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Baby corals do not have more disease resistance

Since 2014, a deadly disease has been spreading across Florida’s coral reefs. A new study has found that baby corals are just as likely as adults to die from the disease.

The study, led by scientists at the University of Miami (UM) Rosenstiel School of Marine and Atmospheric Science, is the first to show the impacts of any coral disease on baby corals. The findings reveal that stony coral tissue loss disease (SCTLD) infects baby corals with similar severity and mortality that we see in adult colonies. 

Since first appearing in Miami in 2014, SCTLD has now spread throughout all of Florida’s coral reefs as well as the Caribbean. The disease is affecting over 20 coral species and has killed millions of coral colonies by causing white lesions and rapid tissue loss.

Previous surveys did not include baby corals and this has likely caused scientists to underestimate the mortality of the disease. “That’s like trying to understand how COVID-19 spreads through a population by examining only adults, without looking at whether and how the disease affects children,” said study lead author Olivia Williamson.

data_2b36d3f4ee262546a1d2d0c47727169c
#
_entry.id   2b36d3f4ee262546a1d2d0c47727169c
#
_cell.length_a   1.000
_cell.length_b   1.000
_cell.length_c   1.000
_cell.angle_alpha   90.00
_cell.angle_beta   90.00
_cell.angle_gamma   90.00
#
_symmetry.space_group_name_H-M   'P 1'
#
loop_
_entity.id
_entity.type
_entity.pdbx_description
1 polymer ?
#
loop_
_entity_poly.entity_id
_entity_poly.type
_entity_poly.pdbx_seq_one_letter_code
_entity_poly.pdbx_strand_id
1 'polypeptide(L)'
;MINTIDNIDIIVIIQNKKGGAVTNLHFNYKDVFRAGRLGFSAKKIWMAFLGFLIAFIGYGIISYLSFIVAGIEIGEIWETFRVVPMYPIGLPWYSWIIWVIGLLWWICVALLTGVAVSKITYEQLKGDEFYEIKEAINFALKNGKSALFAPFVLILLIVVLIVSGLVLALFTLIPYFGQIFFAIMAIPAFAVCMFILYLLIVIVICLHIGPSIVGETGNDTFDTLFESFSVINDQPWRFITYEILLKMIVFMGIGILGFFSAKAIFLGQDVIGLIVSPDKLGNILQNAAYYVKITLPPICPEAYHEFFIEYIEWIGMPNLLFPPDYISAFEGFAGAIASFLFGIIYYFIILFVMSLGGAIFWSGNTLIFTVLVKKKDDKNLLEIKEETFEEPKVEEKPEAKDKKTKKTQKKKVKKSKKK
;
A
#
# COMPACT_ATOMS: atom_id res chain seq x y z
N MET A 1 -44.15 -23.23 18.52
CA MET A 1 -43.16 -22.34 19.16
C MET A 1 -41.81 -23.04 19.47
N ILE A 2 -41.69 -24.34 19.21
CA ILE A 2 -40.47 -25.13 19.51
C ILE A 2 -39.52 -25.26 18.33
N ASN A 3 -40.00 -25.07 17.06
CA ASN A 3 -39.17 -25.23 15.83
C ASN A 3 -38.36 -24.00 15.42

To conduct the study, the scientists exposed lab-raised juveniles of two species of brain corals, four-month-old boulder brain coral (Colpophyllia natans) and eight-month-old grooved brain coral (Diploria labyrinthiformis), to water containing colonies with active SCTLD for four weeks. Within 48 hours of exposure, both species began to develop lesions.

Within two to eight days of developing lesions, 60 percent of the boulder brain baby corals lost all tissue and died. Meanwhile, 38 percent of the disease-exposed grooved brain babies exhibited active disease lesions during the same period and only one death occurred.

The study also found that larger babies, and those who are clustered together in groups, were less likely to become diseased and die compared to smaller or solitary babies.

“There is a ray of hope in that size matters, and there is safety in numbers,” said Williamson. “Since some of them avoided becoming infected at all, it suggests that some corals harbor a degree of resistance – or are at least, relatively less susceptible – to disease.”

To further test the resistance in the remaining coral babies, the researchers conducted a second exposure. Within six days, all were dead.

This research is a warning to coral restoration practitioners about the risk of SCTLD in baby corals The study suggests that the risk can be reduced by growing coral recruits larger and promoting grouping.

The research team plans to help breed and raise baby corals that will not succumb to this disease through further research.

The study was published in the May 2022 issue of the journal Frontiers in Marine Science.

By Katherine Bucko, Staff Writer

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